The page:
Out of Control
Chapter 6 of the Exhibition Catalogue GOLEM
Chapter 6: Out of Control
Emily D. Bilski
The interpretation of the golem figure has continually changed in reaction to historical events. Golem stories emerged about, usually, a scholar who created a golem for a particular purpose: as a servant, a companion, or someone to rescue an endangered Jewish community. The golem legend became a powerful survival mythos for a Jewish minority that was subject to the whims of the rulers at any one time. In the twentieth century the golem appeared in many stories as a rescuer, based on the specific situation of the Jews and the dangers they were facing.
Although Jews historically have often been in need of protection, the stance toward the destructive force of the golem has remained ambivalent. This is reflected in the many stories in which the golem becomes a threat for its creator and ultimately runs amok. Once the power is unleashed, it can no longer be contained. This double-edged sword—golem as both protector and destroyer—became a fitting metaphor for many challenges with which modern society was and still is confronted.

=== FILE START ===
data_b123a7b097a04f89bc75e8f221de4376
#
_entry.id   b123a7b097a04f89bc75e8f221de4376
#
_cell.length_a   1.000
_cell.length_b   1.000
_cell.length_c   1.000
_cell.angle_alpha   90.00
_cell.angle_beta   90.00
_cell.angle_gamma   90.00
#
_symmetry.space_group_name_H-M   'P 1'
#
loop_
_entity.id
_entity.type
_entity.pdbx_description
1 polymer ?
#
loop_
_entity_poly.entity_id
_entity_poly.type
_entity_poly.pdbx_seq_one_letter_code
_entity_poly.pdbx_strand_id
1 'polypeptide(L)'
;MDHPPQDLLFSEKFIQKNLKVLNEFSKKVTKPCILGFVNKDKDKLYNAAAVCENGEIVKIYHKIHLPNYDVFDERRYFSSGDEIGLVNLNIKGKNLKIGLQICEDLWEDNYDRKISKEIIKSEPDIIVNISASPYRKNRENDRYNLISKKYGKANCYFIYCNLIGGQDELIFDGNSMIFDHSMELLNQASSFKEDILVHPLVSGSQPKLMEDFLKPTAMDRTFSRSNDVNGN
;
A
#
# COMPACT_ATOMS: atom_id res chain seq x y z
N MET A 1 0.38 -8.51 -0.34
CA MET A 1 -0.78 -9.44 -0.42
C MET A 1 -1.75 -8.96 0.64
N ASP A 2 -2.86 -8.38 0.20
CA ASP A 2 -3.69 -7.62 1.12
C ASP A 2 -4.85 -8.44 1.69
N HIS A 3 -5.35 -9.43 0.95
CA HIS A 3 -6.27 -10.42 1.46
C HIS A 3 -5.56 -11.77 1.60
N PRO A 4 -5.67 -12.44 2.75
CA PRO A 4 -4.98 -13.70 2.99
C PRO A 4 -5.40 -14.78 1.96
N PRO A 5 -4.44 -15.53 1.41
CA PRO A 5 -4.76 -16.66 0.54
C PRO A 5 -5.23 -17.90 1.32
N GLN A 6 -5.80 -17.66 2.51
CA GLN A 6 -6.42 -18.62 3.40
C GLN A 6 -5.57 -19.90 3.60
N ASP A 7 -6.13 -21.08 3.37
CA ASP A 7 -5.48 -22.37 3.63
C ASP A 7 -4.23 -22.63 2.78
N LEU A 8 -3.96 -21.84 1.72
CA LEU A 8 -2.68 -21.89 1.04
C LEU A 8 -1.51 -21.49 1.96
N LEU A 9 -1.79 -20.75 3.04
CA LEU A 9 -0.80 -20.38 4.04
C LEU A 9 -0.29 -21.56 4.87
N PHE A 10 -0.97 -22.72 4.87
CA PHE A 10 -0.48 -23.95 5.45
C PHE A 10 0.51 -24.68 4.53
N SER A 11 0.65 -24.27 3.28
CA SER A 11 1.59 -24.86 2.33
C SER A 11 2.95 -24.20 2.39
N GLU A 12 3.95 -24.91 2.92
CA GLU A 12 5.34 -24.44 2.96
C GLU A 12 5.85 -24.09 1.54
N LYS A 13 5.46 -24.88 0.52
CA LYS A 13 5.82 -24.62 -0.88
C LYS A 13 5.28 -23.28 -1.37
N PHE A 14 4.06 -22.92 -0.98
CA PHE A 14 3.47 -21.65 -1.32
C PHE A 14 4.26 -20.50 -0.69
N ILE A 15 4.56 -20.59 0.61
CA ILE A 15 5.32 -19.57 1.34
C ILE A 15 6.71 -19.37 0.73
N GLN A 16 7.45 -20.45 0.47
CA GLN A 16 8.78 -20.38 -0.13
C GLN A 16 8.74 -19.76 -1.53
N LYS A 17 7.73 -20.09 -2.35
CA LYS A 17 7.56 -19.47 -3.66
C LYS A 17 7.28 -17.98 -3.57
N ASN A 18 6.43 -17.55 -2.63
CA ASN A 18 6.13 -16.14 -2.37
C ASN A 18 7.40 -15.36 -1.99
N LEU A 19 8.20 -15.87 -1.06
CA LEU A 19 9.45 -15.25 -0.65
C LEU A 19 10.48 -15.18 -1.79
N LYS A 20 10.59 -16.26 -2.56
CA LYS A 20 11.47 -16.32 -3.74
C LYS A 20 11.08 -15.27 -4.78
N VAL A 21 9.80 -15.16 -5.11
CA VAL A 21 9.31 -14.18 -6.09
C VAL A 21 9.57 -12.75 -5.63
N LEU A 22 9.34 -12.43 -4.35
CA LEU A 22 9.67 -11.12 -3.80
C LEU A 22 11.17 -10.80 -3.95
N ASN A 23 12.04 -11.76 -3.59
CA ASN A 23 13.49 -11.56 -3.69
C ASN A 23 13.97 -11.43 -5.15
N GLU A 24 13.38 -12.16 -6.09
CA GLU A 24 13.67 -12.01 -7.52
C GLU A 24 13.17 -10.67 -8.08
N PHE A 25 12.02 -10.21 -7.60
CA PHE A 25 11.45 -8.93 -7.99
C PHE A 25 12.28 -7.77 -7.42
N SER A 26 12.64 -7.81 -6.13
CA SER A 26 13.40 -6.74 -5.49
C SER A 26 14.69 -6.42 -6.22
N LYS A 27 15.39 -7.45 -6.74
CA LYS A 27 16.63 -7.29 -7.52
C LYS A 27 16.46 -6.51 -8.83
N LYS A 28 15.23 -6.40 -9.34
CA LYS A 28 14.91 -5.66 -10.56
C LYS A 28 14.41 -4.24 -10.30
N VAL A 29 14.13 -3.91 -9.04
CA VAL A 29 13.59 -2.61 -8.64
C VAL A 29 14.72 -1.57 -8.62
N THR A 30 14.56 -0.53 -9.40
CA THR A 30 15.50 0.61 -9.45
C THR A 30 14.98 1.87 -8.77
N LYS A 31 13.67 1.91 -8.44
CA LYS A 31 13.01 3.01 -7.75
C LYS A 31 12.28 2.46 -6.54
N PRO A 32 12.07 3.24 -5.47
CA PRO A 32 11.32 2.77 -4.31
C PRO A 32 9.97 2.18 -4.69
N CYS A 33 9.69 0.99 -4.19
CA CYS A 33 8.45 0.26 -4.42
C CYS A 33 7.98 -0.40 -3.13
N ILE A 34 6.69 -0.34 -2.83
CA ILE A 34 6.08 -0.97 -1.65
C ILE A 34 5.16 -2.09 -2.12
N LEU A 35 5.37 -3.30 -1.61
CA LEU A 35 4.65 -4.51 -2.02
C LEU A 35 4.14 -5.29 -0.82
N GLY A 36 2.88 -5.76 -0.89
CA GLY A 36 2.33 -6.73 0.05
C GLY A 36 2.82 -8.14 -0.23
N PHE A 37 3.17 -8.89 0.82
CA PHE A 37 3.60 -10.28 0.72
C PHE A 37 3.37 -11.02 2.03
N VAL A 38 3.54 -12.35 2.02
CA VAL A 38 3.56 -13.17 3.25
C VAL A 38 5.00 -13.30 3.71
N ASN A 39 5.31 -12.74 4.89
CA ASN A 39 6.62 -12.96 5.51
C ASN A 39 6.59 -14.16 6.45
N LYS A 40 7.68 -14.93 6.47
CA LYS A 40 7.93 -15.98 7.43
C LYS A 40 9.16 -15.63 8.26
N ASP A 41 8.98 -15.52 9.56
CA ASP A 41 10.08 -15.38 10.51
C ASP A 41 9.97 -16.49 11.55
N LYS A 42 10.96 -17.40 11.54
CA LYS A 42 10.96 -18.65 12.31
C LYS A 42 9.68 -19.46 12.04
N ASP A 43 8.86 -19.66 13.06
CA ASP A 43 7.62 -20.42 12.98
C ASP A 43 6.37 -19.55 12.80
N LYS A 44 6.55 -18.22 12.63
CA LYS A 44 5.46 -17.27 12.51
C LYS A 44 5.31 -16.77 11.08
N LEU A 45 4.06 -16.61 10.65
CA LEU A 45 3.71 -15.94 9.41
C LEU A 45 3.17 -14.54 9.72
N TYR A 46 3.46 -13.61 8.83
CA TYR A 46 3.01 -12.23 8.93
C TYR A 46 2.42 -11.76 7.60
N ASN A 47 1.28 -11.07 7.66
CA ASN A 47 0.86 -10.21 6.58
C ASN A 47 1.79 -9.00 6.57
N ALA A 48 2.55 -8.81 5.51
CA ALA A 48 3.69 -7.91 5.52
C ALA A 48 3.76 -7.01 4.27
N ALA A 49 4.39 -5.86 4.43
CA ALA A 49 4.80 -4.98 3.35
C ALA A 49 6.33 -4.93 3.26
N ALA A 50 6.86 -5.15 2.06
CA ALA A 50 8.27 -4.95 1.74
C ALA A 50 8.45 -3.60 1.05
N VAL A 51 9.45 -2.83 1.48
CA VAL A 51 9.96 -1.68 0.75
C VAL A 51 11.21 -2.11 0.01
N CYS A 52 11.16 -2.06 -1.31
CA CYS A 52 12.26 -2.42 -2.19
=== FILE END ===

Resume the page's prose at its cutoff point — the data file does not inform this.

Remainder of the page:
Emily D. Bilski is an art historian, the main focus of her work is the interface between art, cultural history, and the modern Jewish experience as well as contemporary art. She works as a curator and counselor for museums in the United States, Europe, and Israel. Her books Berlin Metropolis: Jews and the New Culture: 1890-1918 (1999) and Jewish Women and Their Salons: The Power of Conversation (2005) were both awarded the National Jewish Book Award.